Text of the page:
Do a web search for the Bargman wiring color code and have on hand if working on a camping trailer..
Eddie
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Old 06-23-2015, 10:31 AM   #7
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Brown - running lights i.e. side markers and tail lights
Yellow - left turn
Green - right turn
White - ground
Since both wires on side markers are black it does not matter which is connected to the brown or white i.e they are not LED so polarity is not an issue.
One thing to consider is that - at your vehicle connection not all makes have the same color scheme - the above colors are most common but not for all makes.
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Old 06-23-2015, 10:59 AM   #8
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Perhaps the wiring diagram would help:
Fiberglass RV - Document Center - trillium 1300 wiring diagram
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Old 06-23-2015, 11:26 AM   #9
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Hello; I was reading your post about wiring your trillium. Go to forum on this site and print out the wiring diagram for Trillium trailers. Follow the colors shown and you will be on the right track to connect the lights correctly. White wires were used as grounds everywhere due to the fiberglass body. connect all the whites together and run a wire to ground on the frame in several places with a screw in a drilled hole. Your tow vehicle grounds via the hitch ball to the trailer. A test light is a great help also to find which circuit is a live feed for each bulb involved. A helper would be a good idea too and save you a lot of running to and fro checking things. Good luck with this project and if you are in doubt ask questions here on this site. You will find lots of advice and support .
Cheers, Duane
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Old 06-23-2015, 01:23 PM   #10
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I find these pictures wiring... :
Attached Thumbnails
trailer-wiring-diagram.jpg   7-way10.jpg  

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Old 06-23-2015, 01:57 PM   #11
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It looks like the trillium 1300 wiring diagram that Dave posted that the trailer uses the Bargman wiring color code. This wiring color code is also used in the Scamps.
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Old 06-23-2015, 02:05 PM   #12
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Smile help with wiring to tail lights and side signals

Hello
The easiest way to wire these is to attach the plug in at the hitch and use a test light to find each lamp function and tag them with masking tape. Turn on the park lamps and label the live wire as "t " do the same with each turn signal , "l turn, & "r turn" . With regard to the side marker lamps they are part of the tail lamp circuit one black wire must go to ground and the other goes to the "hot feed " wire of for the tail lights. Note I would remove the lens and check the wires seems odd to me they are both black. These marker lights do not flash with the turn signals at all, and are not part of that wiring system(circuit). Finish each system separately and move on to the next one. I prefer to solder each splice to avoid future trouble. A bump while driving or corroded wire will spell trouble on the road. This will drive you crazy trying to find the right place to repair the issue. Take your time and check each step as you work. Be careful not to short any live wiring to ground. Follow the help lead and look at the document section to get the Trillium wiring diagram. It is in color and correct for all 1300 Trilliums.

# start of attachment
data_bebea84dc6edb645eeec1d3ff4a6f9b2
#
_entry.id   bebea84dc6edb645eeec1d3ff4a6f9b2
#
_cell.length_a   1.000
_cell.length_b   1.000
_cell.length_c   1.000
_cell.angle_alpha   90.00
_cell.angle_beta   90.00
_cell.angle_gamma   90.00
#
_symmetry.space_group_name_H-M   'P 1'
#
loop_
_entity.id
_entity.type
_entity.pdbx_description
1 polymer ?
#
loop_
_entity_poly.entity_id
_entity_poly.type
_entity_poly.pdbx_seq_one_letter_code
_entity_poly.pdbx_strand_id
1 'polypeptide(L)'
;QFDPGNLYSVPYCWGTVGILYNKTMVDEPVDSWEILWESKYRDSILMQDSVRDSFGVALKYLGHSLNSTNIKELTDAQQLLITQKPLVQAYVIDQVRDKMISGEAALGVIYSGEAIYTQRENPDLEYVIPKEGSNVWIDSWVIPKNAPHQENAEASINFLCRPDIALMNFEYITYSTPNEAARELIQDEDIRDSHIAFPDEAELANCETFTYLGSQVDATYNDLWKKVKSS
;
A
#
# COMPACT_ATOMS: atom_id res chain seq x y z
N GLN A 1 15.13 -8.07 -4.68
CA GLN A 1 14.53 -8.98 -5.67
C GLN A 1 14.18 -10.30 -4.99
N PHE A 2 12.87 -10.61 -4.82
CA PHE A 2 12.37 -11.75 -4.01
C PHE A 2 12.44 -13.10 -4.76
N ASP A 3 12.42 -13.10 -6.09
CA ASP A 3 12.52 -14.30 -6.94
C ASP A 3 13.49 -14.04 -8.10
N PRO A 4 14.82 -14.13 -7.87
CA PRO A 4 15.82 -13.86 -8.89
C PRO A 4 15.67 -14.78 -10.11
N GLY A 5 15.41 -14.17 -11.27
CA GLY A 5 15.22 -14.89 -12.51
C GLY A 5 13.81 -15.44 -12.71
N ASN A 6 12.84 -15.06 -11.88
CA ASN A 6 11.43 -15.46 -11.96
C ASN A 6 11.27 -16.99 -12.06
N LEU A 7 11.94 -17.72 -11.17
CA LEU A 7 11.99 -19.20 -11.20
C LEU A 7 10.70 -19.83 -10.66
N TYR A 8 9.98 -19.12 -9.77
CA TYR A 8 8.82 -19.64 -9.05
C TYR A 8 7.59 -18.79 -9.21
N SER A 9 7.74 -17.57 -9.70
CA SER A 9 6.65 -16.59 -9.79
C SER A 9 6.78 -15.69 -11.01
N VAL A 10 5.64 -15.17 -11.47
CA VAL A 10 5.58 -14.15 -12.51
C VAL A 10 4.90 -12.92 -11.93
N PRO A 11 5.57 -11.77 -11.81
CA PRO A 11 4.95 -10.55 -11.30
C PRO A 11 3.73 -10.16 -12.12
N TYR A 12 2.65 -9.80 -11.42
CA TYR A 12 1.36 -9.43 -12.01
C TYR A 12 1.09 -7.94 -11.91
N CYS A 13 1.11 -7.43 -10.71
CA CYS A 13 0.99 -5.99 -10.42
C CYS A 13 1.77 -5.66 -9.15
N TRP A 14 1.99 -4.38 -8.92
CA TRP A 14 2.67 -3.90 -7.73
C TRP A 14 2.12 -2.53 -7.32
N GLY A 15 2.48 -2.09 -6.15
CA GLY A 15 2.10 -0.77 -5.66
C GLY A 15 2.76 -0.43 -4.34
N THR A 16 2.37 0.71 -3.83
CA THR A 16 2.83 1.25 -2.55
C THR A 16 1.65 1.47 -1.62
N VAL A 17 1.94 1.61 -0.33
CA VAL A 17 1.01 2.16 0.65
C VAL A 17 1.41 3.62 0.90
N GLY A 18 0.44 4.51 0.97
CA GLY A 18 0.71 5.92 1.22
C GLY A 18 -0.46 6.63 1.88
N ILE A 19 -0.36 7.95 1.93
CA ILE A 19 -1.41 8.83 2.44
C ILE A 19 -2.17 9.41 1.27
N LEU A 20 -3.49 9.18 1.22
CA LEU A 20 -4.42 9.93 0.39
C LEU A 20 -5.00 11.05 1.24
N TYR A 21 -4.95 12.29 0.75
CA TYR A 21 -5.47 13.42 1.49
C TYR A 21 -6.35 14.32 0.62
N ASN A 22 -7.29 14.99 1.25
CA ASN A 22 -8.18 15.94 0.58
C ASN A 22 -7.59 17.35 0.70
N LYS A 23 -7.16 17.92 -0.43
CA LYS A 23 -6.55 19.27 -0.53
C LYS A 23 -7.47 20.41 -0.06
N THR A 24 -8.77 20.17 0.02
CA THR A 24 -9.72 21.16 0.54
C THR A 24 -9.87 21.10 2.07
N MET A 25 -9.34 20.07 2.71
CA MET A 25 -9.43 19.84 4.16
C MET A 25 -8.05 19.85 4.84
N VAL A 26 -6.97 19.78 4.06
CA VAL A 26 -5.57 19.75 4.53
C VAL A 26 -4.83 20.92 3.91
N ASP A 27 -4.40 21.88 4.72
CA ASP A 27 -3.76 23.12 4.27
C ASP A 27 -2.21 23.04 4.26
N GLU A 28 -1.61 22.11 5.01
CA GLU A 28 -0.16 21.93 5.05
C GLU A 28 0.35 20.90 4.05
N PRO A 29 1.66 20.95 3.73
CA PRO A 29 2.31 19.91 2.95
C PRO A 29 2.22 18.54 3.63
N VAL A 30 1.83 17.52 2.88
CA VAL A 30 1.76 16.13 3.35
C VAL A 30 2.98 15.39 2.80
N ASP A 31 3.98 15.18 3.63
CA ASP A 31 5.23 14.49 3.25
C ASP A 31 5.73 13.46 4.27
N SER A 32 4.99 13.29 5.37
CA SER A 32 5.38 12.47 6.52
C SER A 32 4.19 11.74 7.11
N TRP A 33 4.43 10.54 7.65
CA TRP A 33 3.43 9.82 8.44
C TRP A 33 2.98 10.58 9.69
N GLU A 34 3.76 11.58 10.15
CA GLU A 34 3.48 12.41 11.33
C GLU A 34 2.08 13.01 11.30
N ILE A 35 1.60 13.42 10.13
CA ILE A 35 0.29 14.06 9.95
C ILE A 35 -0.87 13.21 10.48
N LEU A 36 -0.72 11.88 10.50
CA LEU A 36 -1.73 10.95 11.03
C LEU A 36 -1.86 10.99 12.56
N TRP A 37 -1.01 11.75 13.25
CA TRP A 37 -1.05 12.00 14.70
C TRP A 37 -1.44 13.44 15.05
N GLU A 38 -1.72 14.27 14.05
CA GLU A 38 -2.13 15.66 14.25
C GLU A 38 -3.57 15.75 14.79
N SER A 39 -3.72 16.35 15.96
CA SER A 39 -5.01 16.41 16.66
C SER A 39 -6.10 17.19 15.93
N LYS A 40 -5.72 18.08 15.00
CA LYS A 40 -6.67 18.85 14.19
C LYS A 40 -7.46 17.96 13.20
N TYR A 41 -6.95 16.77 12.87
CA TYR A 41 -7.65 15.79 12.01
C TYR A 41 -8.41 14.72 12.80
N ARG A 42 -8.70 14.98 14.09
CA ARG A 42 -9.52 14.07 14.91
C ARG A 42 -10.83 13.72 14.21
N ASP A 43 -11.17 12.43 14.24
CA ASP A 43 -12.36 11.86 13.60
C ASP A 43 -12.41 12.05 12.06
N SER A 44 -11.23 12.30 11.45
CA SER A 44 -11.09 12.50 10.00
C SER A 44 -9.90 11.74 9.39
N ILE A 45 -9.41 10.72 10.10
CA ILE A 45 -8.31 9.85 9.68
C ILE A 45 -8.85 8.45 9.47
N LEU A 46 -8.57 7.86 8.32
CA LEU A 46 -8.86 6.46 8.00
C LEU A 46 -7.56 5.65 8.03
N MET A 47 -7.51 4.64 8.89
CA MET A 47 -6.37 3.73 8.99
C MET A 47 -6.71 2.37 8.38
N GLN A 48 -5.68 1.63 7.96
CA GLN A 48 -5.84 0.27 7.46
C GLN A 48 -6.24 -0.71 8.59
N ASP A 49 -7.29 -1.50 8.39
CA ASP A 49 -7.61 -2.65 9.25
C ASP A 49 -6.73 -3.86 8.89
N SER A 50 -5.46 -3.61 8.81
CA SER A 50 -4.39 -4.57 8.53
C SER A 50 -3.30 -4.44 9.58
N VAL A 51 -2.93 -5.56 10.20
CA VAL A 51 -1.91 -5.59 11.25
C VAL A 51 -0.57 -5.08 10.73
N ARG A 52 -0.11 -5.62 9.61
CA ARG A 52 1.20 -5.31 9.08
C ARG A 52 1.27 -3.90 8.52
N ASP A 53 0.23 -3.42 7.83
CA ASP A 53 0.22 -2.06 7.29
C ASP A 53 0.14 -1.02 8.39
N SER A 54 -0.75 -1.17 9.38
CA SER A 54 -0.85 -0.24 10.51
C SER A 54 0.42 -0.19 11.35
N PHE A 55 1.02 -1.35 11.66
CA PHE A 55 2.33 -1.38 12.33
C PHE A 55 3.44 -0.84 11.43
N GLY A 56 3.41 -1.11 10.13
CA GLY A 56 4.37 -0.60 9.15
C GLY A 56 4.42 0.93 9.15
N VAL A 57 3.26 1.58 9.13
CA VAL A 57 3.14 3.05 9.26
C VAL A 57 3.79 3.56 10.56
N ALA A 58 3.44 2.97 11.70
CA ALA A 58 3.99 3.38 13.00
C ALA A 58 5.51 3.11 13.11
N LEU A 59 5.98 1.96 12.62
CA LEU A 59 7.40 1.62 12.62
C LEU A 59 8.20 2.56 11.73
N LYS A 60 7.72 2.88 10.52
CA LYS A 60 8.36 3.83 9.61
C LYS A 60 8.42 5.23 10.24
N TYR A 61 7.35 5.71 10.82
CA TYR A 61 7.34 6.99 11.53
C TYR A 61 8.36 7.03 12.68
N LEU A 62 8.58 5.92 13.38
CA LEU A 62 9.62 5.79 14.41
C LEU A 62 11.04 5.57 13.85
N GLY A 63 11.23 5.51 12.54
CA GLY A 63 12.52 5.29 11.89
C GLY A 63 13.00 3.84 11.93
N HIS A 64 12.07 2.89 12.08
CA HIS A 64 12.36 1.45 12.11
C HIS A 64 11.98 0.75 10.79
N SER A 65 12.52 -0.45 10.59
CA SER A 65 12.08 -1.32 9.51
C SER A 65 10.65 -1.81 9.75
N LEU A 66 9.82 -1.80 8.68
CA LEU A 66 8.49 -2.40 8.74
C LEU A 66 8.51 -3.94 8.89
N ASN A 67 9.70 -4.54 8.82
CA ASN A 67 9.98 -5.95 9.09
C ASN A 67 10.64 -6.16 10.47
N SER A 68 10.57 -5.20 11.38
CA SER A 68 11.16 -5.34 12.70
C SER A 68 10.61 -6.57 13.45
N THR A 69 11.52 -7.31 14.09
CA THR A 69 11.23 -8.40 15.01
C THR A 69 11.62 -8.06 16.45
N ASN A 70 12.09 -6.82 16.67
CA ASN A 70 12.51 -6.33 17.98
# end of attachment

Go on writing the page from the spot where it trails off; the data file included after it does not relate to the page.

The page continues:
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Old 06-23-2015, 03:07 PM   #13
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Trailer: Compact Jr and Teardrop Trailer
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I just put new tail lights on my 1972 Compact Jr. If my memory is correct on the tail lights, white is ground, green is running lights (connect to brown in wire harness) and black is turn signal/brake (connect to green or yellow in wire harness).

On the running light I belive you connect one side to ground and the other to the running lights (brown in wire harness).

Jeremy
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Old 06-23-2015, 09:04 PM   #14
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Thank you for all the help.
So I started going through with volt meter and after banging my head against the wall I found that our truck is not sending 12 volts to every wire.
The trucks 7 pin female connection interface has some minor corrosion.
It does not seem like it can be disassembled and cleaned :-(
I hope I can find the replacement part and not have to buy the whole harness .
The part is marked DELPHI PA68
and is original to the truck (2004 Chev Silverado)